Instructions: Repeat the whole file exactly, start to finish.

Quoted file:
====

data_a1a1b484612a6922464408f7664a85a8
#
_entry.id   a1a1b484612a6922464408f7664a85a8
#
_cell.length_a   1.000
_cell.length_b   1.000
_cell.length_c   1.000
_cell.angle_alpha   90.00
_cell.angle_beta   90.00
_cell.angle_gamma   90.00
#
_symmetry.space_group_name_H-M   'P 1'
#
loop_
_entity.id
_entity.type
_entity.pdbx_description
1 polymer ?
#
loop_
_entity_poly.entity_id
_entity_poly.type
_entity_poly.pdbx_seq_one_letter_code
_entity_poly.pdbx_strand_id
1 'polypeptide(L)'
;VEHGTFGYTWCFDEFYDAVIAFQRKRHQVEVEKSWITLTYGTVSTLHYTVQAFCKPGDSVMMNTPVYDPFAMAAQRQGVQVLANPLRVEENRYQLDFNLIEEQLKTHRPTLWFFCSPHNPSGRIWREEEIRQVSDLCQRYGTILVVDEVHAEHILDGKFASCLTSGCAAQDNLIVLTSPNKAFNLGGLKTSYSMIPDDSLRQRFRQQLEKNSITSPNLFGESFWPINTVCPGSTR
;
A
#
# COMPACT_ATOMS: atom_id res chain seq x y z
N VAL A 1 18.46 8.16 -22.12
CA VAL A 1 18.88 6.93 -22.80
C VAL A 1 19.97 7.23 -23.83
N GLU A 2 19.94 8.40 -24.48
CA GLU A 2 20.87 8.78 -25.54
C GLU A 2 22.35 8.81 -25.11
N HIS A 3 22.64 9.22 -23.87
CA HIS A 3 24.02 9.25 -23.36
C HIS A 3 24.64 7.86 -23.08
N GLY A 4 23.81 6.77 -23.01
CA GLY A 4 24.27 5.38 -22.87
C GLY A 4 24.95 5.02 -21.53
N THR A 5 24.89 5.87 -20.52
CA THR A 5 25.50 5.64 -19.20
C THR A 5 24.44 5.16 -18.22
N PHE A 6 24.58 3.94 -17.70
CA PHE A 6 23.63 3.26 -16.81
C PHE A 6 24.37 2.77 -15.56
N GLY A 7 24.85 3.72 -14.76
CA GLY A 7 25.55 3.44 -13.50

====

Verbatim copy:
data_a1a1b484612a6922464408f7664a85a8
#
_entry.id   a1a1b484612a6922464408f7664a85a8
#
_cell.length_a   1.000
_cell.length_b   1.000
_cell.length_c   1.000
_cell.angle_alpha   90.00
_cell.angle_beta   90.00
_cell.angle_gamma   90.00
#
_symmetry.space_group_name_H-M   'P 1'
#
loop_
_entity.id
_entity.type
_entity.pdbx_description
1 polymer ?
#
loop_
_entity_poly.entity_id
_entity_poly.type
_entity_poly.pdbx_seq_one_letter_code
_entity_poly.pdbx_strand_id
1 'polypeptide(L)'
;VEHGTFGYTWCFDEFYDAVIAFQRKRHQVEVEKSWITLTYGTVSTLHYTVQAFCKPGDSVMMNTPVYDPFAMAAQRQGVQVLANPLRVEENRYQLDFNLIEEQLKTHRPTLWFFCSPHNPSGRIWREEEIRQVSDLCQRYGTILVVDEVHAEHILDGKFASCLTSGCAAQDNLIVLTSPNKAFNLGGLKTSYSMIPDDSLRQRFRQQLEKNSITSPNLFGESFWPINTVCPGSTR
;
A
#
# COMPACT_ATOMS: atom_id res chain seq x y z
N VAL A 1 18.46 8.16 -22.12
CA VAL A 1 18.88 6.93 -22.80
C VAL A 1 19.97 7.23 -23.83
N GLU A 2 19.94 8.40 -24.48
CA GLU A 2 20.87 8.78 -25.54
C GLU A 2 22.35 8.81 -25.11
N HIS A 3 22.64 9.22 -23.87
CA HIS A 3 24.02 9.25 -23.36
C HIS A 3 24.64 7.86 -23.08
N GLY A 4 23.81 6.77 -23.01
CA GLY A 4 24.27 5.38 -22.87
C GLY A 4 24.95 5.02 -21.53
N THR A 5 24.89 5.87 -20.52
CA THR A 5 25.50 5.64 -19.20
C THR A 5 24.44 5.16 -18.22
N PHE A 6 24.58 3.94 -17.70
CA PHE A 6 23.63 3.26 -16.81
C PHE A 6 24.37 2.77 -15.56
N GLY A 7 24.85 3.72 -14.76
CA GLY A 7 25.55 3.44 -13.50